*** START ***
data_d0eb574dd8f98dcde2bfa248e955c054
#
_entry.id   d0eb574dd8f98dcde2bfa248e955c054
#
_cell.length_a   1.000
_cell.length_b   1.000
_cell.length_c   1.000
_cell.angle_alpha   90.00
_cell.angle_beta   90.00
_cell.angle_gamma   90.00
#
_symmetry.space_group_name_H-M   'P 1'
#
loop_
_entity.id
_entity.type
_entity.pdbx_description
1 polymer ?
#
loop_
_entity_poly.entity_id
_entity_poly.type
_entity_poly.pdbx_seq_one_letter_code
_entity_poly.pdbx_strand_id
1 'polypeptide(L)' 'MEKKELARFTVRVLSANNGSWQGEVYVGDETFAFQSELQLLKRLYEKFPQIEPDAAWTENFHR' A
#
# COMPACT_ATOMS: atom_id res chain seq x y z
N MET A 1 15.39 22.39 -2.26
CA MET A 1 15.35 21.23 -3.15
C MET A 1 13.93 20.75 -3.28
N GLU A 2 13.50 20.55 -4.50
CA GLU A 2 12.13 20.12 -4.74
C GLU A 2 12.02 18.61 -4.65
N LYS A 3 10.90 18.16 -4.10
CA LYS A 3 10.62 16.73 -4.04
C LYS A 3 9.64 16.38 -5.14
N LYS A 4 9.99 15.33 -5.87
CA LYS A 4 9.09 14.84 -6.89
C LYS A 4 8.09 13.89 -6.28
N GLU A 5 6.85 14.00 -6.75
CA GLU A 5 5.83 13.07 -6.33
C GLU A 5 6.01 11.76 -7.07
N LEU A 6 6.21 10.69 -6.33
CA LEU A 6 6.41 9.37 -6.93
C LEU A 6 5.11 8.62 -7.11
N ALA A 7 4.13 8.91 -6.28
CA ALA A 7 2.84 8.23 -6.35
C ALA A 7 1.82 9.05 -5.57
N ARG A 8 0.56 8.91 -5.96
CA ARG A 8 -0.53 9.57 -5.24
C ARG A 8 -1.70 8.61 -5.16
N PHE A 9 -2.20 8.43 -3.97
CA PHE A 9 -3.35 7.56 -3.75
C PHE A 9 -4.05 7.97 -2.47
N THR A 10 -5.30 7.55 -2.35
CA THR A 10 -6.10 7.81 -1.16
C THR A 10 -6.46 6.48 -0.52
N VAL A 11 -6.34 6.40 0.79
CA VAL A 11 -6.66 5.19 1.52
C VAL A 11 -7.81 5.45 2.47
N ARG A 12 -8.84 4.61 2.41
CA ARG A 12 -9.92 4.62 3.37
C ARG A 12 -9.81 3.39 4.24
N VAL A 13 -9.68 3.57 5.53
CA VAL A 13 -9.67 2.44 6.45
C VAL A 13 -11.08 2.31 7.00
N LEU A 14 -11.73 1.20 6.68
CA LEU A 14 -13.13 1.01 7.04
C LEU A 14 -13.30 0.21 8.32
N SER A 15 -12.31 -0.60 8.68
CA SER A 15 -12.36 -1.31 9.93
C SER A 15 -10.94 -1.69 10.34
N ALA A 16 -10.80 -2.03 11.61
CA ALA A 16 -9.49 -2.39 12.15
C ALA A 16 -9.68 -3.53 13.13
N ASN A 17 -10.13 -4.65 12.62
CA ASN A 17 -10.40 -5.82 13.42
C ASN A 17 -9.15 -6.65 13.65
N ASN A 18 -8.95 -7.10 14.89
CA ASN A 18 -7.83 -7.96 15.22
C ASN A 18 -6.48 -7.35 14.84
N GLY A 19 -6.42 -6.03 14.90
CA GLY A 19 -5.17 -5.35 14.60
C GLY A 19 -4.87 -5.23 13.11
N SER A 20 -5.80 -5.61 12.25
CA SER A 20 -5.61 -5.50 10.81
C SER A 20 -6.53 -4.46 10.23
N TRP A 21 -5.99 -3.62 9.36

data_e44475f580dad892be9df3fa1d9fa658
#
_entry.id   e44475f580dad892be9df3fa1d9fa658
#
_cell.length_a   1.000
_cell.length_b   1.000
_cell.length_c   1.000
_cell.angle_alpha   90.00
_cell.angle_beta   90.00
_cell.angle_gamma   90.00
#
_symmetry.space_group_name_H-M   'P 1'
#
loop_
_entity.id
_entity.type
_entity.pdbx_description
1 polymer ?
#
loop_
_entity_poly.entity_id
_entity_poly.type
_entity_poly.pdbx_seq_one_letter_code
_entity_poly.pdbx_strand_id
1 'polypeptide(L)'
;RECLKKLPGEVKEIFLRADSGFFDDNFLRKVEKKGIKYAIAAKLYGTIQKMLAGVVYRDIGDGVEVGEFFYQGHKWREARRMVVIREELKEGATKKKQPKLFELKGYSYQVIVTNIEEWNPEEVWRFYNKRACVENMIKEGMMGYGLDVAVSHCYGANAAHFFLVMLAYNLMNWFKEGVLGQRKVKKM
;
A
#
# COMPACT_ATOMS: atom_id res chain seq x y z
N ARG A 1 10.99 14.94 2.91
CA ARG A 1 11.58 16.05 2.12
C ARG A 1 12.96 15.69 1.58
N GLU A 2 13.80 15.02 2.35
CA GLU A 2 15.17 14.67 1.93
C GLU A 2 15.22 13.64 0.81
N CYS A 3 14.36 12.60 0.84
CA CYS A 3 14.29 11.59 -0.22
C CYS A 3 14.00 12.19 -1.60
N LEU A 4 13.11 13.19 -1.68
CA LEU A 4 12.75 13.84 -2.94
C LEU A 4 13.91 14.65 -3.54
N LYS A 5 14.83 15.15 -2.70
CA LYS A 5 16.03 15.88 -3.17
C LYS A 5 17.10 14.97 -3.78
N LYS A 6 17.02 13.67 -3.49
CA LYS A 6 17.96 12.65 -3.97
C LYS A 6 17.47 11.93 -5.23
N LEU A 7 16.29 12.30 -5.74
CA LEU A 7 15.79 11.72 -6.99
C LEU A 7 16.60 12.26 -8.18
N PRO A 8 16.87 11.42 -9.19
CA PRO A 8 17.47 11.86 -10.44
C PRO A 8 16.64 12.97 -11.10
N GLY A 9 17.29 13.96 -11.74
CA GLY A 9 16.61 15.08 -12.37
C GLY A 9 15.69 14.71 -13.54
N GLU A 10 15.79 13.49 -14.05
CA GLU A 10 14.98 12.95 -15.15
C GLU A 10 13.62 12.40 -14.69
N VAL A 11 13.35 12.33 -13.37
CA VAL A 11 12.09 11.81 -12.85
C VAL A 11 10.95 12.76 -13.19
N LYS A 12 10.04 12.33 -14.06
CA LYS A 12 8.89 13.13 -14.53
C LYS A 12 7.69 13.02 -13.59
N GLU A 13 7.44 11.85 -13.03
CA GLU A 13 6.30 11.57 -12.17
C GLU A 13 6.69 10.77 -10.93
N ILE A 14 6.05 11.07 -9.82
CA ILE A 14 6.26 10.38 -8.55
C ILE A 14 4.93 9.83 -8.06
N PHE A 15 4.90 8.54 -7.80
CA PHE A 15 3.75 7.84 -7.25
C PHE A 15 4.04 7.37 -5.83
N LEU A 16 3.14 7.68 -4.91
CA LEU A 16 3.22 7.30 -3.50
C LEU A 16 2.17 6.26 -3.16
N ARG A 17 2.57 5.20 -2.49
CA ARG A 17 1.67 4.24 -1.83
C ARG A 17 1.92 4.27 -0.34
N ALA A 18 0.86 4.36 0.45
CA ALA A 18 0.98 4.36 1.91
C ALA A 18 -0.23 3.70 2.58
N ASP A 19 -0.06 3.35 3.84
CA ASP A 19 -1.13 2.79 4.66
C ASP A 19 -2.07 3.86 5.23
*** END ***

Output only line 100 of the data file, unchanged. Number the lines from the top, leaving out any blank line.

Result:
_symmetry.space_group_name_H-M   'P 1'